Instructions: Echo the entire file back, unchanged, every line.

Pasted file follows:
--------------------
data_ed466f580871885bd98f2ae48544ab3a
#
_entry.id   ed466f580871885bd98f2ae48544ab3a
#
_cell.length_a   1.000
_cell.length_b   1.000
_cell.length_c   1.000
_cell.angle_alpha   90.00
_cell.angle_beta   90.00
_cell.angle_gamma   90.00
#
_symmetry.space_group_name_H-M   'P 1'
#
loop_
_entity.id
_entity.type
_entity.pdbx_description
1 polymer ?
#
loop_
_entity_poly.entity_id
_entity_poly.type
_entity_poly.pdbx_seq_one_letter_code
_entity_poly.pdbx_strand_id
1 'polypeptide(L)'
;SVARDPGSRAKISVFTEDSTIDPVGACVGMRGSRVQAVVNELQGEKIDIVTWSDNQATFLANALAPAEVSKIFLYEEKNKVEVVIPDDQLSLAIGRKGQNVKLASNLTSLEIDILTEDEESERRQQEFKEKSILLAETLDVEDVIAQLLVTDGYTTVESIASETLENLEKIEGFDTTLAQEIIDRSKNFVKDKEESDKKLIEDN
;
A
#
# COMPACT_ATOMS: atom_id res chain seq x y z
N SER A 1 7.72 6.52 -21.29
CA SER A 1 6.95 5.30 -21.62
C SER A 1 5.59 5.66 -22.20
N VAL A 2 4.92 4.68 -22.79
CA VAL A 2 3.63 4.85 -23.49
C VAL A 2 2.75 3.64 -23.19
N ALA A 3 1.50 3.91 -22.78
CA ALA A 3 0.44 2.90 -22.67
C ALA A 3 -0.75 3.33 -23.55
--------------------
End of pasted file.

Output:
data_ed466f580871885bd98f2ae48544ab3a
#
_entry.id   ed466f580871885bd98f2ae48544ab3a
#
_cell.length_a   1.000
_cell.length_b   1.000
_cell.length_c   1.000
_cell.angle_alpha   90.00
_cell.angle_beta   90.00
_cell.angle_gamma   90.00
#
_symmetry.space_group_name_H-M   'P 1'
#
loop_
_entity.id
_entity.type
_entity.pdbx_description
1 polymer ?
#
loop_
_entity_poly.entity_id
_entity_poly.type
_entity_poly.pdbx_seq_one_letter_code
_entity_poly.pdbx_strand_id
1 'polypeptide(L)'
;SVARDPGSRAKISVFTEDSTIDPVGACVGMRGSRVQAVVNELQGEKIDIVTWSDNQATFLANALAPAEVSKIFLYEEKNKVEVVIPDDQLSLAIGRKGQNVKLASNLTSLEIDILTEDEESERRQQEFKEKSILLAETLDVEDVIAQLLVTDGYTTVESIASETLENLEKIEGFDTTLAQEIIDRSKNFVKDKEESDKKLIEDN
;
A
#
# COMPACT_ATOMS: atom_id res chain seq x y z
N SER A 1 7.72 6.52 -21.29
CA SER A 1 6.95 5.30 -21.62
C SER A 1 5.59 5.66 -22.20
N VAL A 2 4.92 4.68 -22.79
CA VAL A 2 3.63 4.85 -23.49
C VAL A 2 2.75 3.64 -23.19
N ALA A 3 1.50 3.91 -22.78
CA ALA A 3 0.44 2.90 -22.67
C ALA A 3 -0.75 3.33 -23.55